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Friday, November 30, 2012

Portrait Busts

Barney Fife, Edward Hlavka
The art world today is full of secrets. They range from technical shortcuts to some involving the peculiarities of economics. For instance, did you know that for about the same price you would pay a first quality portrait painter to render your glowing countenance in oils, you could also pay a first-quality sculptor to do the same in terracotta, bronze, even marble? Assuming top quality, the going rate seems to be around $3,000 to $5,000 depending upon geography, medium, and the name of the artist incised on the back. Although there's probably a thousand portrait painters today for every one portrait sculptor, I was a little surprised that such art hadn't actually long passed away. But if the Internet is any indication, at a time when painted portraits are still a very popular art commodity, you seldom see or hear much about their sculptural equivalent. Part of that, of course, can be chalked up to the fact that for every sculptor, in any style or medium, there are probably about 100 painters (maybe more). And portraiture being such a demanding art in any medium, there is probably only about one sculptor doing portrait busts for every 100 sculptors doing other types of three-dimensional art. So these artists are pretty rare birds.

Louis XIV, 1665, Gianlorenzo Bernini
One hundred years ago, and especially during the history of art before that, portrait busts were not at all uncommon. Although sculptors were not represented among artists by anywhere near the same ratio as today, portrait busts were, in fact, the most common stock in trade of any working sculptor. There was only one style, Realism, and comparatively speaking, not much demand for carved marble or cast bronze statues, so the head and shoulders portrait bust easily made up the bulk of a sculptor's output. And even then, the cost was quite comparable to a painted portrait. They were especially popular from around 1745 to as recently as 1942.

Charles James Fox, Joseph Knollekens
Even the experts aren't sure if the portrait bust simply declined in popularity during the first half of the twentieth century or if sculptors themselves chose to abandon its demanding exactitude in favor of simpler, much more expressive forms of three-dimensional work in line with what their counterparts were doing in painting and other areas of art. Perhaps it was some of both, although it's difficult to assign factors of cause and effect. Certainly, with the change came an increase in the number of sculptors, much greater than necessary to supply any demand for portrait busts. In any case, nowhere was such art more popular than in England. Art museums and manor houses alike are brimming with such works, underlining what amazing talent these once common "bust sculptors"  possessed. Regardless of medium, their work seems to "breathe."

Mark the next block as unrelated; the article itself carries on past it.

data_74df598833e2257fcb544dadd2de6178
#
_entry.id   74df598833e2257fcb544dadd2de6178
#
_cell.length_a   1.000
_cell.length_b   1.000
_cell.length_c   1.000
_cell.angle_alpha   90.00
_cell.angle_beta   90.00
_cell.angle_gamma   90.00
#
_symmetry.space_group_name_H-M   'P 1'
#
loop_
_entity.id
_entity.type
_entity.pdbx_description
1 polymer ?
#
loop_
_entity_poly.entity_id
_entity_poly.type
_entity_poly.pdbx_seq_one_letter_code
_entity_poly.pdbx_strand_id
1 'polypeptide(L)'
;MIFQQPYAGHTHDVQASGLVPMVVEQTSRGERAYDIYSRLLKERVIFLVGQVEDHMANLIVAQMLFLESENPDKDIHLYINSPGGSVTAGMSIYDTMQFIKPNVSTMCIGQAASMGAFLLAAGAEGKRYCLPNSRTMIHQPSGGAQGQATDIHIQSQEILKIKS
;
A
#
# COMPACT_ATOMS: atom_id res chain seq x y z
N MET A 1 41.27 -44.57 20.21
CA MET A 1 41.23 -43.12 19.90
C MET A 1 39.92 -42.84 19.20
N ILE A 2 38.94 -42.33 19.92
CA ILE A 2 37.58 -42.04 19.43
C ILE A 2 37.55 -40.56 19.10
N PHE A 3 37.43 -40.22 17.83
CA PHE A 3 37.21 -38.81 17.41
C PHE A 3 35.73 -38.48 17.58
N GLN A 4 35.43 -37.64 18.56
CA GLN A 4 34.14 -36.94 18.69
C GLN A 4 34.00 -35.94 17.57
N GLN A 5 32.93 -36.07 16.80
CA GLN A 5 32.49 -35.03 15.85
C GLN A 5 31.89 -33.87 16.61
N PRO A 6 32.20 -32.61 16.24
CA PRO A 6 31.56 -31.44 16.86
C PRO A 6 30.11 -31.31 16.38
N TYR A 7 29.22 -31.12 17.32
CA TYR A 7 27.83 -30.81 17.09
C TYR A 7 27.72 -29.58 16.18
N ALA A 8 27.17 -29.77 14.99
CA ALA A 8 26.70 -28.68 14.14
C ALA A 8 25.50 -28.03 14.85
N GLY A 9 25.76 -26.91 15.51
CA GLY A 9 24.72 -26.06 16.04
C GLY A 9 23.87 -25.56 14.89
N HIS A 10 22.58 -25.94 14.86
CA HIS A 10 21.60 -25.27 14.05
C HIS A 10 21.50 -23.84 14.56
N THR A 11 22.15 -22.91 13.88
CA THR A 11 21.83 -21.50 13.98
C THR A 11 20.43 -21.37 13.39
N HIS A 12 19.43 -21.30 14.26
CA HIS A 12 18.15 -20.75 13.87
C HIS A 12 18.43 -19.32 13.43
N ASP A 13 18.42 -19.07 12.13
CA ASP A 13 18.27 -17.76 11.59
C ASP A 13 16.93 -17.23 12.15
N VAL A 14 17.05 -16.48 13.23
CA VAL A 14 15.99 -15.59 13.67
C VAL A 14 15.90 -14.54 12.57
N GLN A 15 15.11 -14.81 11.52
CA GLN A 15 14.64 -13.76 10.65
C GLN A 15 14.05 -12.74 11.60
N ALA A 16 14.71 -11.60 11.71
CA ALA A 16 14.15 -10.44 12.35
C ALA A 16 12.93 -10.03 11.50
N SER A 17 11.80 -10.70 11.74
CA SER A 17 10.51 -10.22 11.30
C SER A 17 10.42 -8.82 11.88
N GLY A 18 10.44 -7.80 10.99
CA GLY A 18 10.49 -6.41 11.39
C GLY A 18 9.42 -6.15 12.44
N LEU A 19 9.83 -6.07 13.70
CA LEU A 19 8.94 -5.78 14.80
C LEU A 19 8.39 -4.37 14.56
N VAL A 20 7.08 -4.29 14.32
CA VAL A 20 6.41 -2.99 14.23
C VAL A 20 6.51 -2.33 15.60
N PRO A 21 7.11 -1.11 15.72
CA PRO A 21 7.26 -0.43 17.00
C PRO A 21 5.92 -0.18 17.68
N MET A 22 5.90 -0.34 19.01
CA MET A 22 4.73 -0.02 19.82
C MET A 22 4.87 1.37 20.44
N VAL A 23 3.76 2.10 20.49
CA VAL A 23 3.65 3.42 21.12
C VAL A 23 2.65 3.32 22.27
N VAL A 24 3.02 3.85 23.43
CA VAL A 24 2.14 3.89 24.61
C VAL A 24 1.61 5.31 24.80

John Galsworthy, Jo Davidson
Although in most cases the artists of these works are known, in a surprising number, the figures carved in stone or cast in bronze are not. I'm not sure why, but that's seldom the case with painted portraits. Maybe it's the little brass plates we tack on the frames. Or, perhaps it has to do with the fact that a bronze bust may be about the most indestructible pieces of art we know, far outliving those charged with remembering whose likeness they represent. Paintings do not survive well for generations in attics. A hundred-pound hunk of carved marble does. Among England's best portrait sculptors were artists such as Joseph Nollekens (above, right), New York-born Sir Jacob Epstien, and Edgar George Papworth. And not all the heads are unknown. Among the likenesses generated by artists from the halcyon days of portrait sculpture is that of John Galsworthy (right, author of The Forsyte Saga) as well as the Roman statesman, Cicero, and the British statesman, Charles James Fox. Not surprisingly, I came upon  no less than four works depicting the brothers George and Dr. Andrew Combe, early advocates of phrenology (the now discredited system of reading character by measuring the scull). Phrenologically speaking, theirs are no doubt highly accurate.
George Combe

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